SONORA research programme test flight suggests “Galileo more accurate than GPS for UTM tracking”

The first test flight results of the Support to Standardisation Actions for EGNOS and Galileo in the U-Space (SONORA) programme – to incorporate European Global Navigation Satellite System (EGNSS) services into its standards and regulations and foster the implementation of EGNSS-based solutions in U-Space – has suggested that Europe’s Galileo GNSS will be more accurate than the US’ GPS for tracking drone flights.

The test flight took place on November 8 and 9, 2022 at the Tactical Center of the Air Traffic Laboratory for Advanced Unmanned Systems (ATLAS), in Beas de Segura in the Spanish province of Jaén.  The objective of the trial was to collect and analyse GNSS data from different equipment and technologies to support the development and verification of standards, as well as evaluating new EGNSS services such as GAL HAS and OS-NMA, in a non-degraded environment. Several real-life UAS missions, such as highway surveillance, vehicle pursuit, and intrusion detection, were planned and executed.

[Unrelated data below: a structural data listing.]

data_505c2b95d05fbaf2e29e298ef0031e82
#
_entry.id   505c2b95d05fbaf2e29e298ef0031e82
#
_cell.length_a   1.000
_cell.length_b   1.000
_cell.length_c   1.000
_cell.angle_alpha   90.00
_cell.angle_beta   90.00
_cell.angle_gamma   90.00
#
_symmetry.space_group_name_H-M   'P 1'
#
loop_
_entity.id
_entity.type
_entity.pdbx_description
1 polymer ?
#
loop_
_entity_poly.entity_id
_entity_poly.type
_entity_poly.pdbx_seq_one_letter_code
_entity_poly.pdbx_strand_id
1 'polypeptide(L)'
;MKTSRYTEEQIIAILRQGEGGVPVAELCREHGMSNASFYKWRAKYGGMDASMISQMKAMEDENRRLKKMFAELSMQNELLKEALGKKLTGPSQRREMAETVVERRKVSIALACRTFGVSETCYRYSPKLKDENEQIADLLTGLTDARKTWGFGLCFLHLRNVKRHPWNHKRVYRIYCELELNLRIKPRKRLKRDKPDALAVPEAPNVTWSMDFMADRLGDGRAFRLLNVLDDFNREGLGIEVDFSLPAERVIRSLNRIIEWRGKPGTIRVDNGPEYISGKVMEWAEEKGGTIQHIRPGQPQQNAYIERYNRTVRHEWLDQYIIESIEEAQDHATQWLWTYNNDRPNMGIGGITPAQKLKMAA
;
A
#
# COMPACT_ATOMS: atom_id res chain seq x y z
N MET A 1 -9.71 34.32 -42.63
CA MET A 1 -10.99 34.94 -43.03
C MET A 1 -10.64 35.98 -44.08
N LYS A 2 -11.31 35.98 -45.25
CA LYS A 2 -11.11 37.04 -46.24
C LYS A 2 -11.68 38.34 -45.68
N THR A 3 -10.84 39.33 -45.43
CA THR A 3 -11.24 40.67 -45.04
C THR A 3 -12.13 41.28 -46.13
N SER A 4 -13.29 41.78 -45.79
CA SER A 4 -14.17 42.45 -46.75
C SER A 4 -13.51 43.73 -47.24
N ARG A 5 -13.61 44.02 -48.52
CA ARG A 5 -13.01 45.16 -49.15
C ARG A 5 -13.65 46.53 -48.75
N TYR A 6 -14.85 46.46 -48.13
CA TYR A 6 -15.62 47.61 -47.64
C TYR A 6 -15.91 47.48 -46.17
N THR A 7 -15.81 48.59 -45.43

“During the first day of the trial there was a solar storm that led to obtaining a degraded GPS single frequency performance,” according to GMV, one of the programme leaders.  “However, when in combination with EGNOS, even in single frequency the ionospheric error was corrected and position errors were reduced considerably, resulting in the best observed performance among all tested configurations. Regarding the comparison between Galileo and GPS and the single and double frequency solutions (SF and DF, respectively), it has been observed that under similar geometry conditions in terms of satellite distribution and availability, the accuracy provided by Galileo is better than GPS’s. Also, Galileo’s accuracy improves significantly with DF compared to SF, reaching errors almost as low as those obtained with SBAS (EGNOS).”

Two flight trial campaigns have been foreseen to achieve SONORA’s objectives. The second one will take place in the coastal city of Benidorm and is scheduled for autumn of 2023. It will include the performance of a similar study, but this time in a more challenging urban environment and including the use of GNSS receivers hybridized with other technologies such as IMUs. The main objective of this experimentation will be to gather relevant data on EGNSS services for the support of the development of Innovative Air Mobility applications, such as Urban Air Mobility.

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